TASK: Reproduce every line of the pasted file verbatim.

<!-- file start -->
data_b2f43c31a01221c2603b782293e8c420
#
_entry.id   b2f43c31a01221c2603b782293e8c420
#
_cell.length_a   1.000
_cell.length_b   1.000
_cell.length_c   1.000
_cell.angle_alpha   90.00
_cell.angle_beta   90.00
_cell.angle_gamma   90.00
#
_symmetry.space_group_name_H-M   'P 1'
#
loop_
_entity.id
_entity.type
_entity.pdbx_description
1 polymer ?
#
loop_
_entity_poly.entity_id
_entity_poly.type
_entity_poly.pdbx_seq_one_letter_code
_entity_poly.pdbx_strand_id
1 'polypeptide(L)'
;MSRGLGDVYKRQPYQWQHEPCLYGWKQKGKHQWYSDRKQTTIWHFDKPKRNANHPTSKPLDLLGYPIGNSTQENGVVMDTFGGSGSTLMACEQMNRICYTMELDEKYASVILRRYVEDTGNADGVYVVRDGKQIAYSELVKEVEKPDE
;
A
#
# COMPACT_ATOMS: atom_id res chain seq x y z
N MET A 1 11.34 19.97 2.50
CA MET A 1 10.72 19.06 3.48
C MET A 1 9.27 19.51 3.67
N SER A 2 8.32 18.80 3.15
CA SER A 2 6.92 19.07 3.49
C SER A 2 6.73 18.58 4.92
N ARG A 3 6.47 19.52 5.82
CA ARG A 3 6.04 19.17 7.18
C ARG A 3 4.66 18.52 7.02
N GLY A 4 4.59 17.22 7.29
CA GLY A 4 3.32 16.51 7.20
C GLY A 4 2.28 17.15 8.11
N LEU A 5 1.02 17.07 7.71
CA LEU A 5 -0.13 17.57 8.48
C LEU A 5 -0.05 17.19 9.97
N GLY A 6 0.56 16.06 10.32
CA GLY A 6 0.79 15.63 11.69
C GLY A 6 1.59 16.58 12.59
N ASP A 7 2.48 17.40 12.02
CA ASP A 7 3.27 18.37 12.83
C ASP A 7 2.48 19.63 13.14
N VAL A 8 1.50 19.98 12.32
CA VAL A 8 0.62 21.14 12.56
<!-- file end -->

data_b2f43c31a01221c2603b782293e8c420
#
_entry.id   b2f43c31a01221c2603b782293e8c420
#
_cell.length_a   1.000
_cell.length_b   1.000
_cell.length_c   1.000
_cell.angle_alpha   90.00
_cell.angle_beta   90.00
_cell.angle_gamma   90.00
#
_symmetry.space_group_name_H-M   'P 1'
#
loop_
_entity.id
_entity.type
_entity.pdbx_description
1 polymer ?
#
loop_
_entity_poly.entity_id
_entity_poly.type
_entity_poly.pdbx_seq_one_letter_code
_entity_poly.pdbx_strand_id
1 'polypeptide(L)'
;MSRGLGDVYKRQPYQWQHEPCLYGWKQKGKHQWYSDRKQTTIWHFDKPKRNANHPTSKPLDLLGYPIGNSTQENGVVMDTFGGSGSTLMACEQMNRICYTMELDEKYASVILRRYVEDTGNADGVYVVRDGKQIAYSELVKEVEKPDE
;
A
#
# COMPACT_ATOMS: atom_id res chain seq x y z
N MET A 1 11.34 19.97 2.50
CA MET A 1 10.72 19.06 3.48
C MET A 1 9.27 19.51 3.67
N SER A 2 8.32 18.80 3.15
CA SER A 2 6.92 19.07 3.49
C SER A 2 6.73 18.58 4.92
N ARG A 3 6.47 19.52 5.82
CA ARG A 3 6.04 19.17 7.18
C ARG A 3 4.66 18.52 7.02
N GLY A 4 4.59 17.22 7.29
CA GLY A 4 3.32 16.51 7.20
C GLY A 4 2.28 17.15 8.11
N LEU A 5 1.02 17.07 7.71
CA LEU A 5 -0.13 17.57 8.48
C LEU A 5 -0.05 17.19 9.97
N GLY A 6 0.56 16.06 10.32
CA GLY A 6 0.79 15.63 11.69
C GLY A 6 1.59 16.58 12.59
N ASP A 7 2.48 17.40 12.02
CA ASP A 7 3.27 18.37 12.83
C ASP A 7 2.48 19.63 13.14
N VAL A 8 1.50 19.98 12.32
CA VAL A 8 0.62 21.14 12.56